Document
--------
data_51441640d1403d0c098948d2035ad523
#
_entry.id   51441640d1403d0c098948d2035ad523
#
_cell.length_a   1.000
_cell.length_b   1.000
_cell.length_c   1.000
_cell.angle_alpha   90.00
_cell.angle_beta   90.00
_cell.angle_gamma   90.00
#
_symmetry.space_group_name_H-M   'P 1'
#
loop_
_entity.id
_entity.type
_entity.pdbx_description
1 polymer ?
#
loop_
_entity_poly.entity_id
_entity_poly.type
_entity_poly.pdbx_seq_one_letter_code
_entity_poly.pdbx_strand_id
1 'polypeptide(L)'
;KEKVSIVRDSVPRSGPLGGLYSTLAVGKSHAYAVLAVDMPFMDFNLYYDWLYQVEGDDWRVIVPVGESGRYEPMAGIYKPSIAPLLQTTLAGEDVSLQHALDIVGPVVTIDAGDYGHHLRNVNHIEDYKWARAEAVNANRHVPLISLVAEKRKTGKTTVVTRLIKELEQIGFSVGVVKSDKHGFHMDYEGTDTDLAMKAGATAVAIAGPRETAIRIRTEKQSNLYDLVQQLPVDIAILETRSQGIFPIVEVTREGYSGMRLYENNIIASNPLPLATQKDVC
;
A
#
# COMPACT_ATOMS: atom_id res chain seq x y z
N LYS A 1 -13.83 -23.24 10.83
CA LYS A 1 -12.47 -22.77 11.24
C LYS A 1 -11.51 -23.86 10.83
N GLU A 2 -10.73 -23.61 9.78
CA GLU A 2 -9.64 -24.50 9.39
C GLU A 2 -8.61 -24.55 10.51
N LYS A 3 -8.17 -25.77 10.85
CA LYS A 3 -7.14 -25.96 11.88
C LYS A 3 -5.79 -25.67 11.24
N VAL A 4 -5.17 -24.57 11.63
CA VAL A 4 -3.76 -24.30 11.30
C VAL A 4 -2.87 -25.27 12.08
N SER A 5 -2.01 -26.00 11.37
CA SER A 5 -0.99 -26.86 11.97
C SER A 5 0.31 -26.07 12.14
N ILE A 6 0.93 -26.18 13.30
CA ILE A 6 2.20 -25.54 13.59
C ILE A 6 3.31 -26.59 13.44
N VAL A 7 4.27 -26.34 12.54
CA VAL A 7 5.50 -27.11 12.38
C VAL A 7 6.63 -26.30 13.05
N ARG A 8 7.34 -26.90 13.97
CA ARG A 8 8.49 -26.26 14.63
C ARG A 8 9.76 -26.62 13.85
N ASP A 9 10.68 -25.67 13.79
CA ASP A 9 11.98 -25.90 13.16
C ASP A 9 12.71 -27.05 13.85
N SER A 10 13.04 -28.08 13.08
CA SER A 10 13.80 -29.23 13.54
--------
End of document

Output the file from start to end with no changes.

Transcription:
data_51441640d1403d0c098948d2035ad523
#
_entry.id   51441640d1403d0c098948d2035ad523
#
_cell.length_a   1.000
_cell.length_b   1.000
_cell.length_c   1.000
_cell.angle_alpha   90.00
_cell.angle_beta   90.00
_cell.angle_gamma   90.00
#
_symmetry.space_group_name_H-M   'P 1'
#
loop_
_entity.id
_entity.type
_entity.pdbx_description
1 polymer ?
#
loop_
_entity_poly.entity_id
_entity_poly.type
_entity_poly.pdbx_seq_one_letter_code
_entity_poly.pdbx_strand_id
1 'polypeptide(L)'
;KEKVSIVRDSVPRSGPLGGLYSTLAVGKSHAYAVLAVDMPFMDFNLYYDWLYQVEGDDWRVIVPVGESGRYEPMAGIYKPSIAPLLQTTLAGEDVSLQHALDIVGPVVTIDAGDYGHHLRNVNHIEDYKWARAEAVNANRHVPLISLVAEKRKTGKTTVVTRLIKELEQIGFSVGVVKSDKHGFHMDYEGTDTDLAMKAGATAVAIAGPRETAIRIRTEKQSNLYDLVQQLPVDIAILETRSQGIFPIVEVTREGYSGMRLYENNIIASNPLPLATQKDVC
;
A
#
# COMPACT_ATOMS: atom_id res chain seq x y z
N LYS A 1 -13.83 -23.24 10.83
CA LYS A 1 -12.47 -22.77 11.24
C LYS A 1 -11.51 -23.86 10.83
N GLU A 2 -10.73 -23.61 9.78
CA GLU A 2 -9.64 -24.50 9.39
C GLU A 2 -8.61 -24.55 10.51
N LYS A 3 -8.17 -25.77 10.85
CA LYS A 3 -7.14 -25.96 11.88
C LYS A 3 -5.79 -25.67 11.24
N VAL A 4 -5.17 -24.57 11.63
CA VAL A 4 -3.76 -24.30 11.30
C VAL A 4 -2.87 -25.27 12.08
N SER A 5 -2.01 -26.00 11.37
CA SER A 5 -0.99 -26.86 11.97
C SER A 5 0.31 -26.07 12.14
N ILE A 6 0.93 -26.18 13.30
CA ILE A 6 2.20 -25.54 13.59
C ILE A 6 3.31 -26.59 13.44
N VAL A 7 4.27 -26.34 12.54
CA VAL A 7 5.50 -27.11 12.38
C VAL A 7 6.63 -26.30 13.05
N ARG A 8 7.34 -26.90 13.97
CA ARG A 8 8.49 -26.26 14.63
C ARG A 8 9.76 -26.62 13.85
N ASP A 9 10.68 -25.67 13.79
CA ASP A 9 11.98 -25.90 13.16
C ASP A 9 12.71 -27.05 13.85
N SER A 10 13.04 -28.08 13.08
CA SER A 10 13.80 -29.23 13.54